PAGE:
by Bonnie L. Bermas, MD
Methotrexate, leflunomide, mycophenolate mofetil, cyclophosphamide. Methotrexate (Rheumatrex, Trexall), leflunomide (Arava), Mycophenolate mofetil (CellCept), and cyclophosphamide (Cytoxan) can cause early fetal death and birth defects at a rate higher than what one would usually expect. Women should not take them during pregnancy. Furthermore, a woman planning a pregnancy should stop taking methotrexate or CellCept at least one menstrual cycle before trying to get pregnant. A man taking either of these drugs who plans to try with his partner for a pregnancy should stop taking it at least three months ahead of time. A woman on leflunomide needs to stop taking it two years before she tries to get pregnant. Or she can undergo a two-week procedure to wash the medicine out of her bloodstream. I tend to avoid prescribing leflunomide for women of childbearing age who want to get pregnant in the near future.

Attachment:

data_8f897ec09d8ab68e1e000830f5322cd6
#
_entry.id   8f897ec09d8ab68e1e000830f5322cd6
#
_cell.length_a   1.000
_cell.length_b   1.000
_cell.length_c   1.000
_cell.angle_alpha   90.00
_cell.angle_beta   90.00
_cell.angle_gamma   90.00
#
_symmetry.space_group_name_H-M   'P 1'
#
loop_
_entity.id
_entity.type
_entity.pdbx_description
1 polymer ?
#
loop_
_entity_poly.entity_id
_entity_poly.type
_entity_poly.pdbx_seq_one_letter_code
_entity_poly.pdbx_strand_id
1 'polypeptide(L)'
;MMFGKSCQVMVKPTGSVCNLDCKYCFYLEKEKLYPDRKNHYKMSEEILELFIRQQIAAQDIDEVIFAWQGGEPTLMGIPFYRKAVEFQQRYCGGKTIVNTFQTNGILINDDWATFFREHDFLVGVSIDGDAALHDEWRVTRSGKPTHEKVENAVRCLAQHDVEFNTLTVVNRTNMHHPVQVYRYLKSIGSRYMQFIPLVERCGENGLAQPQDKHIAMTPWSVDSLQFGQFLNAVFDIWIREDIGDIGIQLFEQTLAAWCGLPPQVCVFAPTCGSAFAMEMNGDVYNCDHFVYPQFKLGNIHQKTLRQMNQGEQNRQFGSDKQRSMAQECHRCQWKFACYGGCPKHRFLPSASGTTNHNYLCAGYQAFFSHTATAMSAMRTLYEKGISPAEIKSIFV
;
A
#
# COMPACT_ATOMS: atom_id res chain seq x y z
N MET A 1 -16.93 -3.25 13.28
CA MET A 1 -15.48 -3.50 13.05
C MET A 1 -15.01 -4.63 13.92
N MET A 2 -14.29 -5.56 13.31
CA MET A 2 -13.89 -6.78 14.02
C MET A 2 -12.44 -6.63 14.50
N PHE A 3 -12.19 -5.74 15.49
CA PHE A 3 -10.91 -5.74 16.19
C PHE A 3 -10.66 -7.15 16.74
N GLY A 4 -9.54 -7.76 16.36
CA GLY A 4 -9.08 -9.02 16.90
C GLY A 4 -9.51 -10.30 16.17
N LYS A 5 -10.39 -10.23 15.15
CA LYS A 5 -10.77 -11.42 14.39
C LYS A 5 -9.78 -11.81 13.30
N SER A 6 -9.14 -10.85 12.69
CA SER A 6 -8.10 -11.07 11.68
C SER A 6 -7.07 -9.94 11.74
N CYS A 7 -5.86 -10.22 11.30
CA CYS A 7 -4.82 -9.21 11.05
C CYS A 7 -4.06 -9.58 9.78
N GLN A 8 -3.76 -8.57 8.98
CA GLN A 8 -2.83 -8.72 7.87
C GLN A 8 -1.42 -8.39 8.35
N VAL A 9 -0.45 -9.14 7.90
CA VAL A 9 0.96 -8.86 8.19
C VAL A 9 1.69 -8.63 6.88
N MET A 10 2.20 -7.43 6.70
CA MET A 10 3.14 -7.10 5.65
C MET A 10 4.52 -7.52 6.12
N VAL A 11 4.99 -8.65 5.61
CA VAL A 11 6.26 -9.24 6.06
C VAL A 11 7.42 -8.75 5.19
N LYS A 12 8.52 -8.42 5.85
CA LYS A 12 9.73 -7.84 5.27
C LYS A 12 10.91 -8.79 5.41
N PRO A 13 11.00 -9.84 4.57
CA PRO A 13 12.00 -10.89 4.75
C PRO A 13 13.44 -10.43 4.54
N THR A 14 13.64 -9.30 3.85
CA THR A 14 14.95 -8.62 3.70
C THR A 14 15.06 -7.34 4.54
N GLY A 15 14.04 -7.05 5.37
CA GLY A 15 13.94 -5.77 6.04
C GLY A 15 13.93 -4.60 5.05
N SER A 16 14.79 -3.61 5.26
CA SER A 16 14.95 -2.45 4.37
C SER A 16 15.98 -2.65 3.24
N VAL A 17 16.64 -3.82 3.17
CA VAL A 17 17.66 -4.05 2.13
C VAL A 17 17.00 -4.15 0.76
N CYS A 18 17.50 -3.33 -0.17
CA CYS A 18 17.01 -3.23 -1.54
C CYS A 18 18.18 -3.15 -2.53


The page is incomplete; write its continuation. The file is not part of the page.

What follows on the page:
Biologics. There aren’t enough data to conclude whether this newer type of drug is absolutely safe during pregnancy. We know the most about the TNF-alpha blockers — which include etanercept (Enbrel), infliximab (Remicade), and adalimumab (Humira) — and recent evidence suggests that these medicines may contribute to birth defects. Women should stop taking biologic drugs before trying to become pregnant.
In almost all circumstances, women with RA or lupus can safely become pregnant. Ideally, the RA or lupus should be under control, and pregnancy should be planned. In individuals with lupus in particular, it is helpful to have a team approach, with a rheumatologist and an obstetrician experienced in dealing with women with lupus working together. With careful monitoring and appropriate use of medicines, it is possible to successfully manage pregnancy if you have RA or lupus.
Last Reviewed on September 3, 2010
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